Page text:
No new patients should take Lilly’s cancer drug Lartruvo, say regulators

Regulators on both sides of the Atlantic have ruled that no new patients should start treatment with Eli Lilly’s Lartruvo (olaratumab) for soft tissue sarcoma, after a study that was supposed to confirm its efficacy failed.

Late last week the FDA joined the European Medicines Agency by ruling that no new patients should begin courses of treatment with Lartruvo in combination with doxorubicin, except in clinical trials.

The FDA granted Lartruvo an accelerated approval in October 2016 on the basis of data from a smaller trial involving 133 patients and required further data from a larger study to confirm that it improved survival.

The EMA authorised the drug the following month, granting a conditional approval pending confirmatory data from a larger study.

But Lilly said that the phase III ANNOUNCE study earlier this month did not meet its overall survival endpoints compared with chemotherapy alone.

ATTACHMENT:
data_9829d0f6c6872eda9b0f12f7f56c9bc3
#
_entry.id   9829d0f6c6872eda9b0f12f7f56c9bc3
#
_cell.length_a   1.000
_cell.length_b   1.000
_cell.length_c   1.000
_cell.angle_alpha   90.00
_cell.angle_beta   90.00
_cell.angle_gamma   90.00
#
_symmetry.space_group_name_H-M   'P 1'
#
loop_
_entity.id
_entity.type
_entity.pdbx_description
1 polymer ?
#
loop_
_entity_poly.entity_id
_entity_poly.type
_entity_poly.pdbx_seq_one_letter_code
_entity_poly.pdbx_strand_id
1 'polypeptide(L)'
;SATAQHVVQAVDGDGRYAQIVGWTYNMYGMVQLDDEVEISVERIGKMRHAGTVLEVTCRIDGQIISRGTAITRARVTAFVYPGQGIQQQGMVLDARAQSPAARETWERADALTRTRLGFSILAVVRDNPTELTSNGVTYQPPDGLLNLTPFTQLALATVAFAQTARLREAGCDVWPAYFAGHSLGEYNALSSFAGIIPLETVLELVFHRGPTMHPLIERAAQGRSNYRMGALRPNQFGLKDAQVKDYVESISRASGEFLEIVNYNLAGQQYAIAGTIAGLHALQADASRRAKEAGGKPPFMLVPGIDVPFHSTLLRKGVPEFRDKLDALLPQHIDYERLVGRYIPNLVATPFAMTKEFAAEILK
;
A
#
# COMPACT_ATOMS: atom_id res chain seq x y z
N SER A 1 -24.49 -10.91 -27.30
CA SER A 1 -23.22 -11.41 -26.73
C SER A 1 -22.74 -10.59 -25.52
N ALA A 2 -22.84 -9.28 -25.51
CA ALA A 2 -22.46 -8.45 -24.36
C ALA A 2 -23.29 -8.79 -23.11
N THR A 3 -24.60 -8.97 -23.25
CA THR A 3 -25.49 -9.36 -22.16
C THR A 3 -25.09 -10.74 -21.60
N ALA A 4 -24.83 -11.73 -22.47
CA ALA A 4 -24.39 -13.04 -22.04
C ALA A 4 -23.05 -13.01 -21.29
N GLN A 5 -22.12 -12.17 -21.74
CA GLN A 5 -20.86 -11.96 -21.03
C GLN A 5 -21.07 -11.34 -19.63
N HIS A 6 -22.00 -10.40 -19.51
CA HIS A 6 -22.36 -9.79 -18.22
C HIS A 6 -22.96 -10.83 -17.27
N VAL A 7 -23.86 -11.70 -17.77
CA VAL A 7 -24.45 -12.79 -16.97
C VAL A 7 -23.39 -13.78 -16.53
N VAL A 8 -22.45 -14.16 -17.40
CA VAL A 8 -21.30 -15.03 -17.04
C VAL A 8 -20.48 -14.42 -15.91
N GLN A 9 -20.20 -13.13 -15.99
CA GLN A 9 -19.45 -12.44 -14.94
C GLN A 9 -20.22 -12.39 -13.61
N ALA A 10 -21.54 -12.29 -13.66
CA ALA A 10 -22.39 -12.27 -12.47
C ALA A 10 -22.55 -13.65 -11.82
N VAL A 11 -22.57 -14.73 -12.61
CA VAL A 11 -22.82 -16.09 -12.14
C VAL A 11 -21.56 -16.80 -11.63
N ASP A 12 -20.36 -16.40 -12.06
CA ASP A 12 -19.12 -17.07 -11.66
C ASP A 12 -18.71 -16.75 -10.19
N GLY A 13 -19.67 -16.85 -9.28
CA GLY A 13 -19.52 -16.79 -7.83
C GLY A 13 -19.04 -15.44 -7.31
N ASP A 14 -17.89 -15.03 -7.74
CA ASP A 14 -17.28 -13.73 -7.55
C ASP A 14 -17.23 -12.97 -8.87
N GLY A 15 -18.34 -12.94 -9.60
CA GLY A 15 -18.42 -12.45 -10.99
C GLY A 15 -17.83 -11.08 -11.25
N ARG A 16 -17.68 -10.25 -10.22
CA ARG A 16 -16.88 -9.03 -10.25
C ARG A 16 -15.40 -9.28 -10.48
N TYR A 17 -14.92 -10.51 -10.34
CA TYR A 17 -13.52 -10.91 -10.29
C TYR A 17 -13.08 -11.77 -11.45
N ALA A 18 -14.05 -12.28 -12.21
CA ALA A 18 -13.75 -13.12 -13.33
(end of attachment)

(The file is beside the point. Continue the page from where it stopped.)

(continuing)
It failed to achieve its main goal of improving overall survival (OS), and Lilly has announced it has ceased promoting the drug.

In patients treated with Lartruvo and doxorubicin OS was 20.4 months, compared with 19.7 months for doxorubicin alone.

In the leiomyosarcoma sub-population OS was 21.6 months on the Lartruvo combination compared with 21.9 months for doxorubicin.

Progression-free survival for patients taking Lartruvo and doxorubicin was 5.4 months, compared with 6.8 months on doxorubicin.

The FDA said it is currently reviewing data and working with Lilly to determine the next steps.

The message was similar from the EMA – it said that while full results from ANNOUNCE are awaited no new patients should start treatment with the medicine.

Patients already being treated may continue with the drug if they appear to benefit. Around 1,000 patients are currently being treated with Lartruvo in the EU, the EMA said.

The EMA pointed out that no new side effects have emerged in the study.

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